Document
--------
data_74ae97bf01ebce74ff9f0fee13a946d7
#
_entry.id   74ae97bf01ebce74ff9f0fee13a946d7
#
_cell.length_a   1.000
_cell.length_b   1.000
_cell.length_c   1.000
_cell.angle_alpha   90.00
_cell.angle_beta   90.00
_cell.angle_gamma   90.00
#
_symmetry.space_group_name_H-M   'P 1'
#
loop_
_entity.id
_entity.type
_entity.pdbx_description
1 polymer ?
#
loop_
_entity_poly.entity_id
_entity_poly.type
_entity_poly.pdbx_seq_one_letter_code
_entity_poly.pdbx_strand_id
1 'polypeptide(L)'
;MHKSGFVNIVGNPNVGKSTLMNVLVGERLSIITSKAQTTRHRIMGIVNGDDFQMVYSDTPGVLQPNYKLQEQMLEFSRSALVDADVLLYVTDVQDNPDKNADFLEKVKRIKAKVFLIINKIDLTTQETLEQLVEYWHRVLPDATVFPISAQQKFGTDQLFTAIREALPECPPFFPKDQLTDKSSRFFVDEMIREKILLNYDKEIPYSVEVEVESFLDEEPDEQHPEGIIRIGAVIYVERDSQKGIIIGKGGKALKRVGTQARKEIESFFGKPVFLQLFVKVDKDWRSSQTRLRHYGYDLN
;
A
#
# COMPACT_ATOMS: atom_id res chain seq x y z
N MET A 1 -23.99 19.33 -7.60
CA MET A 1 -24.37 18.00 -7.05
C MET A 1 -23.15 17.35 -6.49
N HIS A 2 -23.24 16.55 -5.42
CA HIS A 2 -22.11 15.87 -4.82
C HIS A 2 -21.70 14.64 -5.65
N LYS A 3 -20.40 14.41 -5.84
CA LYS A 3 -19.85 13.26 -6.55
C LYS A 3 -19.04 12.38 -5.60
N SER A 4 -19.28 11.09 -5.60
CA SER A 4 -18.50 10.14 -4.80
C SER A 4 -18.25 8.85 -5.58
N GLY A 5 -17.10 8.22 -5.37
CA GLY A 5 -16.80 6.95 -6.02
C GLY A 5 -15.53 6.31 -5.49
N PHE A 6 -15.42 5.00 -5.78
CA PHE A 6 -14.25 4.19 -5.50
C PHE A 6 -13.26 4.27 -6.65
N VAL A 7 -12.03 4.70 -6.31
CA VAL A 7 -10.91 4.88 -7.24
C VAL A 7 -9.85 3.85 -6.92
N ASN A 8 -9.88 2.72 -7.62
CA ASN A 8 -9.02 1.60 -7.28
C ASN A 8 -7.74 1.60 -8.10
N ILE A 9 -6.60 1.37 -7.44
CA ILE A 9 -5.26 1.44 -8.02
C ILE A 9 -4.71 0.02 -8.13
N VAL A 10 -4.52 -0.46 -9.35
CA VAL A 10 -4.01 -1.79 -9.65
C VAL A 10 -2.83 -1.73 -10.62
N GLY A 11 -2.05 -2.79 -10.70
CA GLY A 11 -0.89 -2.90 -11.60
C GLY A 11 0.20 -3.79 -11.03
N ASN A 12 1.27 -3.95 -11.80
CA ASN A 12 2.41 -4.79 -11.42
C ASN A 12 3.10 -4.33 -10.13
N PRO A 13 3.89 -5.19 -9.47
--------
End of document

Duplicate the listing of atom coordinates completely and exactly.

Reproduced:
data_74ae97bf01ebce74ff9f0fee13a946d7
#
_entry.id   74ae97bf01ebce74ff9f0fee13a946d7
#
_cell.length_a   1.000
_cell.length_b   1.000
_cell.length_c   1.000
_cell.angle_alpha   90.00
_cell.angle_beta   90.00
_cell.angle_gamma   90.00
#
_symmetry.space_group_name_H-M   'P 1'
#
loop_
_entity.id
_entity.type
_entity.pdbx_description
1 polymer ?
#
loop_
_entity_poly.entity_id
_entity_poly.type
_entity_poly.pdbx_seq_one_letter_code
_entity_poly.pdbx_strand_id
1 'polypeptide(L)'
;MHKSGFVNIVGNPNVGKSTLMNVLVGERLSIITSKAQTTRHRIMGIVNGDDFQMVYSDTPGVLQPNYKLQEQMLEFSRSALVDADVLLYVTDVQDNPDKNADFLEKVKRIKAKVFLIINKIDLTTQETLEQLVEYWHRVLPDATVFPISAQQKFGTDQLFTAIREALPECPPFFPKDQLTDKSSRFFVDEMIREKILLNYDKEIPYSVEVEVESFLDEEPDEQHPEGIIRIGAVIYVERDSQKGIIIGKGGKALKRVGTQARKEIESFFGKPVFLQLFVKVDKDWRSSQTRLRHYGYDLN
;
A
#
# COMPACT_ATOMS: atom_id res chain seq x y z
N MET A 1 -23.99 19.33 -7.60
CA MET A 1 -24.37 18.00 -7.05
C MET A 1 -23.15 17.35 -6.49
N HIS A 2 -23.24 16.55 -5.42
CA HIS A 2 -22.11 15.87 -4.82
C HIS A 2 -21.70 14.64 -5.65
N LYS A 3 -20.40 14.41 -5.84
CA LYS A 3 -19.85 13.26 -6.55
C LYS A 3 -19.04 12.38 -5.60
N SER A 4 -19.28 11.09 -5.60
CA SER A 4 -18.50 10.14 -4.80
C SER A 4 -18.25 8.85 -5.58
N GLY A 5 -17.10 8.22 -5.37
CA GLY A 5 -16.80 6.95 -6.02
C GLY A 5 -15.53 6.31 -5.49
N PHE A 6 -15.42 5.00 -5.78
CA PHE A 6 -14.25 4.19 -5.50
C PHE A 6 -13.26 4.27 -6.65
N VAL A 7 -12.03 4.70 -6.31
CA VAL A 7 -10.91 4.88 -7.24
C VAL A 7 -9.85 3.85 -6.92
N ASN A 8 -9.88 2.72 -7.62
CA ASN A 8 -9.02 1.60 -7.28
C ASN A 8 -7.74 1.60 -8.10
N ILE A 9 -6.60 1.37 -7.44
CA ILE A 9 -5.26 1.44 -8.02
C ILE A 9 -4.71 0.02 -8.13
N VAL A 10 -4.52 -0.46 -9.35
CA VAL A 10 -4.01 -1.79 -9.65
C VAL A 10 -2.83 -1.73 -10.62
N GLY A 11 -2.05 -2.79 -10.70
CA GLY A 11 -0.89 -2.90 -11.60
C GLY A 11 0.20 -3.79 -11.03
N ASN A 12 1.27 -3.95 -11.80
CA ASN A 12 2.41 -4.79 -11.42
C ASN A 12 3.10 -4.33 -10.13
N PRO A 13 3.89 -5.19 -9.47